Screen shot 2010 12 22 at 15.03.25 Could Amazon offer a choice of couriers in the future?Regular buyers from Amazon know their parcels not only come in all sorts of shapes and sizes, but they can be delivered by one of several courier services. Depending on what the item is and the speed of delivery you choose will determine who turns up at your door/stashes your parcel in a wheelie bin/loses it in the depot; it’s Amazon who chooses the courier service, not the customer.

This is a source of irritation to many customers, especially those that’d like to see some couriers strung up by thumbs and beaten with boots. There may be hope yet, however.

Avid Bitterwallet reader Jared has been slowly losing the will to live with regards to his Amazon order. Citylink have had Jared’s parcel for over a week but they still haven’t managed to deliver it. Amazon has taken full responsibility for their negligence in the email ping-pong with Jared as he continues to ask what the bleeding hell is going on, but they’ve also made another interesting admission:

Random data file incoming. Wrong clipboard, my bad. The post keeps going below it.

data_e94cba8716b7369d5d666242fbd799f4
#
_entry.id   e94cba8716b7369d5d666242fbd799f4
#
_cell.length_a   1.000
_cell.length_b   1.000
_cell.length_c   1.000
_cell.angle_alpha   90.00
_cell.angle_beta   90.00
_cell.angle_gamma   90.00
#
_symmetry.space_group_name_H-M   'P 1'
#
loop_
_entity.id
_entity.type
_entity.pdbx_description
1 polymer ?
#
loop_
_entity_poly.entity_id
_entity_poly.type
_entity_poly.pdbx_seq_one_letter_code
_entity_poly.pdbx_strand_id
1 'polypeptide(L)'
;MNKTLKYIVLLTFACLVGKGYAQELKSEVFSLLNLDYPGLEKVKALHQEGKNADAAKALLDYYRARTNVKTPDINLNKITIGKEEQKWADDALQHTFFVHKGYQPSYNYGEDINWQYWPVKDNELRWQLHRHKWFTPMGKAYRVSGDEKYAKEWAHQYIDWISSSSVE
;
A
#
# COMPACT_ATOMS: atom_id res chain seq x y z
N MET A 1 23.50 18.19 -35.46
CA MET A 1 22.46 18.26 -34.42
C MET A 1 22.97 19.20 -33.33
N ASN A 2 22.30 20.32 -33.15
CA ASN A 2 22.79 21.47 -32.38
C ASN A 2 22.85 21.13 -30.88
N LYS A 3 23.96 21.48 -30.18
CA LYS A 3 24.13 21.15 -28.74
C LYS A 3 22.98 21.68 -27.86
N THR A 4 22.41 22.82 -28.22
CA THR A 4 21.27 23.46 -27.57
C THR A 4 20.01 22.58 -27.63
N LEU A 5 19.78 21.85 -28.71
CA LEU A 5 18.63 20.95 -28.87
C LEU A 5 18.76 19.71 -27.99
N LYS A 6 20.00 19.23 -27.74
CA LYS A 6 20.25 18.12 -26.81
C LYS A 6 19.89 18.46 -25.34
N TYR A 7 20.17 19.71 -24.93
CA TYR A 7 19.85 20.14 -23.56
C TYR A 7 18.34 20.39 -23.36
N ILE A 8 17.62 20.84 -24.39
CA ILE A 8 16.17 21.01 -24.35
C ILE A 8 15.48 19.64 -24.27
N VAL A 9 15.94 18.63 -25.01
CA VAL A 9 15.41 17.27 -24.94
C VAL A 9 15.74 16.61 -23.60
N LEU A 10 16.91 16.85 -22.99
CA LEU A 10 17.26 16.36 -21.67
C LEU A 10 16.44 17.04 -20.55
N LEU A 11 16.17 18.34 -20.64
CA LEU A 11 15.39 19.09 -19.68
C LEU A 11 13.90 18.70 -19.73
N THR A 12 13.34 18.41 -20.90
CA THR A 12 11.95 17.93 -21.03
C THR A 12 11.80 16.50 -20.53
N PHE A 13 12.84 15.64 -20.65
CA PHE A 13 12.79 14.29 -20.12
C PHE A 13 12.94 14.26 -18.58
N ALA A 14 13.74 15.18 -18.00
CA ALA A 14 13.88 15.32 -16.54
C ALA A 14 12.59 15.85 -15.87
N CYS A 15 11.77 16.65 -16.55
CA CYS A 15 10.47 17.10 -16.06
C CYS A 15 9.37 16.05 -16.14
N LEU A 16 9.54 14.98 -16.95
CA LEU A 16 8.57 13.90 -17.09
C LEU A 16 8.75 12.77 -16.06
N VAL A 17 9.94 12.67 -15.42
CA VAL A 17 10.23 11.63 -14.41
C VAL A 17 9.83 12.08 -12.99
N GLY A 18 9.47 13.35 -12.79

In relation to getting your parcels by City Link, please let me explain that we do not currently have the ability to assign certain carriers to a specific customer or address but will continue working with all of our carriers to drive improvements for our customers.

We are at the moment looking into providing those options to our customers in the future.

To Jared, and to us, that reads as if Amazon are considering providing customers with a choice of courier for the various services they provide. As our recent Worst Company of 2010 poll showed, some of these companies are truly despised by customers, so providing such a choice could make a big difference.

image by aussiegall on flickr some rights reserved More scams to watch out for, including the courier scamLast week we featured a scam involving spook caller IDs – crooks seemingly masking their real telephone numbers in a bid to lighten your pockets. Avid Bitterwallet reader Jo has been in touch with similar warnings about three more scams that have affected her family in the past month.